Joint Statement On Flu Vaccine For Pregnant Women

Eight leading maternal and infant health organizations have issued a joint statement urging pregnant women to get vaccinated for both seasonal flu and the H1N1 (swine) flu as soon as possible this year. The eight organiza- tions – the March of Dimes, the American College of Obstetricians and Gynecologists, the American Academy of Pediatrics, the American Academy of Family Physicians, the American College of Nurse-Midwives, the Association of Women's Health, Obstetric, and Neonatal Nurses, the Infectious Disease Society for Obstetrics and Gynecology and the Society of Maternal-Fetal Medicine – issued the statement because the H1N1 virus has been so deadly to pregnant women. They recommend that pregnant women get immunized for seasonal flu now and for H1N1 flu as soon as this vaccine becomes available. Immunization will provide flu protection for both pregnant women and their newborn babies. To review the joint statement, go to For H1N1 Virus Information for Pregnant Women / Latest Updates from CDC:

Breastfeeding Facts For Fathers

Platypus Media has created an abridged version of its popular booklet "Breastfeeding Facts for Fathers." Designed to meet the needs of low literacy readers, the abridged publication is half the length of the original publication, and highlights the crucial role men have in encouraging their partners to breastfeed. Platypus Media is offering a FREE copy of "Breastfeeding Facts for Fathers" to all readers of the Monday Morning Memo* (which, by proxy as APPPAH members, you are!). To request your copy, send an email with your mailing address to For more information, [*Courtesy of Judy Meehan at the National Healthy Mothers, Healthy Babies Coalition.]

Gestational Diabetes Guides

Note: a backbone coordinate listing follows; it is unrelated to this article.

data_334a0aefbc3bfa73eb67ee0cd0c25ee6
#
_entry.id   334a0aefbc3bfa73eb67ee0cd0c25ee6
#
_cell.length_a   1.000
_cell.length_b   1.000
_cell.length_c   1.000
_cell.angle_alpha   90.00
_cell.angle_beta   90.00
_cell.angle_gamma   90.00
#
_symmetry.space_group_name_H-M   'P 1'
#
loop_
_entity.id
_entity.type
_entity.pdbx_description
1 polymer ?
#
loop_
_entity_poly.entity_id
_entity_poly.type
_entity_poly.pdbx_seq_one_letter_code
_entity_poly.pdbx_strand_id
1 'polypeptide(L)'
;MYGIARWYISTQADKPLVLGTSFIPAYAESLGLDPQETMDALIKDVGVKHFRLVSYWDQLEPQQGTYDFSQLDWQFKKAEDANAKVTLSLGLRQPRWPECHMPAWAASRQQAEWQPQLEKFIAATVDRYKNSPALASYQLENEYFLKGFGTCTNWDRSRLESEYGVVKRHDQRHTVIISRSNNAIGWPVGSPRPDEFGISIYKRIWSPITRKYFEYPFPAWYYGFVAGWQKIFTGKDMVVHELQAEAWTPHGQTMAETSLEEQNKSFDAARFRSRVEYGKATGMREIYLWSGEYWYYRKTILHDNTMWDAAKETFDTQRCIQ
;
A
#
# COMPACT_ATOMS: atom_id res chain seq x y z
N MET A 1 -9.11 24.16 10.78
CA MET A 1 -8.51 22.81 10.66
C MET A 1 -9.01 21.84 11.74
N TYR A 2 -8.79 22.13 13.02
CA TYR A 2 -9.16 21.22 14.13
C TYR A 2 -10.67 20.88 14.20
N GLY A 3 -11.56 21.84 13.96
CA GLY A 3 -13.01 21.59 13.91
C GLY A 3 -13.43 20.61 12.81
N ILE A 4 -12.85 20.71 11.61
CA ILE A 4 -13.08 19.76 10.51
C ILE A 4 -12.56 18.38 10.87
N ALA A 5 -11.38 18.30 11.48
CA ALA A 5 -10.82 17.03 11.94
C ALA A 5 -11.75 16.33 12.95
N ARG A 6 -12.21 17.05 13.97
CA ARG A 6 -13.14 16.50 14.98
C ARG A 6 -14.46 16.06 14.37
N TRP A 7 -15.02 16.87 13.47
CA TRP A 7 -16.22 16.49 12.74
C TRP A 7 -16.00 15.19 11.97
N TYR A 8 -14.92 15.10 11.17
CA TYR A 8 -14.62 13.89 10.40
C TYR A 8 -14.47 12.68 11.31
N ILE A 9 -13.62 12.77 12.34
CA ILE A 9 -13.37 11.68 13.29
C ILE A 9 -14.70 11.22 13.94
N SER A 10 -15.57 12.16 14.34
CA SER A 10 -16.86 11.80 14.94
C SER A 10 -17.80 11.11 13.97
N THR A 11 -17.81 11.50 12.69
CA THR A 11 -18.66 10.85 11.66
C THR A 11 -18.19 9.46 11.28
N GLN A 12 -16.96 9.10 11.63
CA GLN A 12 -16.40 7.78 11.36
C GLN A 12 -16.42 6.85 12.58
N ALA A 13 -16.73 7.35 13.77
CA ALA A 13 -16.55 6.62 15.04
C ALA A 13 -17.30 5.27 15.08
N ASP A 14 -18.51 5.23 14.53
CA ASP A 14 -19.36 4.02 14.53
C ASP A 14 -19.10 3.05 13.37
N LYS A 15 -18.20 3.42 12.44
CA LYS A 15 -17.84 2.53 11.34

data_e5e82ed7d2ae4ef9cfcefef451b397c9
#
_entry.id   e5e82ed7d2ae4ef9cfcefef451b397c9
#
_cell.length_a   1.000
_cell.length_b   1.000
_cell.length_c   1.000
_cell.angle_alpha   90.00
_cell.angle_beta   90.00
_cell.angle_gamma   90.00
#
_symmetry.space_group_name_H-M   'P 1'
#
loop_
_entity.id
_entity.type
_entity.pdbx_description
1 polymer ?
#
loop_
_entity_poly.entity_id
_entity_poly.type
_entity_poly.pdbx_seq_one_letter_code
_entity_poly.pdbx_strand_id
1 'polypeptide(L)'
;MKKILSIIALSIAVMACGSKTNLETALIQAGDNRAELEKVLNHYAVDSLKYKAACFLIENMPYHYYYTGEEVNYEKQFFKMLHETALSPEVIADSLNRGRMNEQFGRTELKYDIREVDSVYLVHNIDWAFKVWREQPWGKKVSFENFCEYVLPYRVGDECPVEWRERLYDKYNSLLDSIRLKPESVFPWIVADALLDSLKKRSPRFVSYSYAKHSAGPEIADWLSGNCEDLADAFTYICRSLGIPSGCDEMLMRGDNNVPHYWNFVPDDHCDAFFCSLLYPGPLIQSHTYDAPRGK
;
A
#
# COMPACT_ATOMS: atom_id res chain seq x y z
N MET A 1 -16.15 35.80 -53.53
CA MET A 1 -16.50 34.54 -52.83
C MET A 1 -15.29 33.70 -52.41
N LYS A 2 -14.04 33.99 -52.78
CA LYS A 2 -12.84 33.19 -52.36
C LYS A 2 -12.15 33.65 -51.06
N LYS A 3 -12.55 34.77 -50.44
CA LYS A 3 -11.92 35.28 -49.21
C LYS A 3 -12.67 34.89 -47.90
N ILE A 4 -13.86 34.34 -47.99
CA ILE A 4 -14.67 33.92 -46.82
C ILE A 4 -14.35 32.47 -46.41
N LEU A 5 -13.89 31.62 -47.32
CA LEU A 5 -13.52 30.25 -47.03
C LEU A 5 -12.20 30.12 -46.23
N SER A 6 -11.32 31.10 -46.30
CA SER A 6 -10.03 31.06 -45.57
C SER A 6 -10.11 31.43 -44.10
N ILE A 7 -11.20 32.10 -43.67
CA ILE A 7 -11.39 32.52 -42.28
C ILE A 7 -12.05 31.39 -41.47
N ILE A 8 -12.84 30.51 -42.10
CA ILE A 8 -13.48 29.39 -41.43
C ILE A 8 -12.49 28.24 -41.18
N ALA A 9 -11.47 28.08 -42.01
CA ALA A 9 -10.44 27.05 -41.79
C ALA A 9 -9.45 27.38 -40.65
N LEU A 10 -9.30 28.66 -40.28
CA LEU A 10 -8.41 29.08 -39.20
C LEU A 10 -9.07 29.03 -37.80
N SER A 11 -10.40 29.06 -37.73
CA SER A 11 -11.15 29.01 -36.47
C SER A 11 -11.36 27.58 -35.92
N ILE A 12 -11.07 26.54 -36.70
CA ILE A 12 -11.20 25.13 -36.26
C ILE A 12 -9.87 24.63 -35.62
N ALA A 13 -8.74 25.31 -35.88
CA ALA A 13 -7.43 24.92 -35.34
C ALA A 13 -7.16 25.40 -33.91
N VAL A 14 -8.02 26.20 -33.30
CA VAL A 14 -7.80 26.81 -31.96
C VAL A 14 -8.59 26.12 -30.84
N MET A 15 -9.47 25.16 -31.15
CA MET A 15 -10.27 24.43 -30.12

Two new guides released by HHS' Agency for Healthcare Research and Quality can help women with gestational diabetes and their doctors make informed decisions about different treatments for the condition. The guides provide the latest scientific evidence on the effectiveness and safety of drugs for gestational diabetes, a potentially dangerous condition that affects 7 out of 100 pregnant women. Gestational diabetes resolves after childbirth, but 5 percent of women who had it during pregnancy develop type 2 diabetes within 6 months and 60 percent within 10 years. The consumer guide, Gestational Diabetes: A Guide for Pregnant Women, presents treatment options, including diet, insulin, and the oral diabetes medicines glyburide or metaformin, and gives women advice on what they should do after pregnancy, such as having their blood sugar monitored regularly, since they have a higher risk of developing type 2 diabetes. The clinician's guide, Gestational Diabetes: Medications, Delivery, and Development of Type 2 Diabetes covers these topics, provides an at-a-glance "clinical bottom line" for managing patients, along with ratings of the evidence for each treatment, a list of risk factors that may mean a woman is likely to develop type 2 diabetes, and other information on helping patients manage gestational diabetes. [9/09; Consumer guide:; Clinician guide:]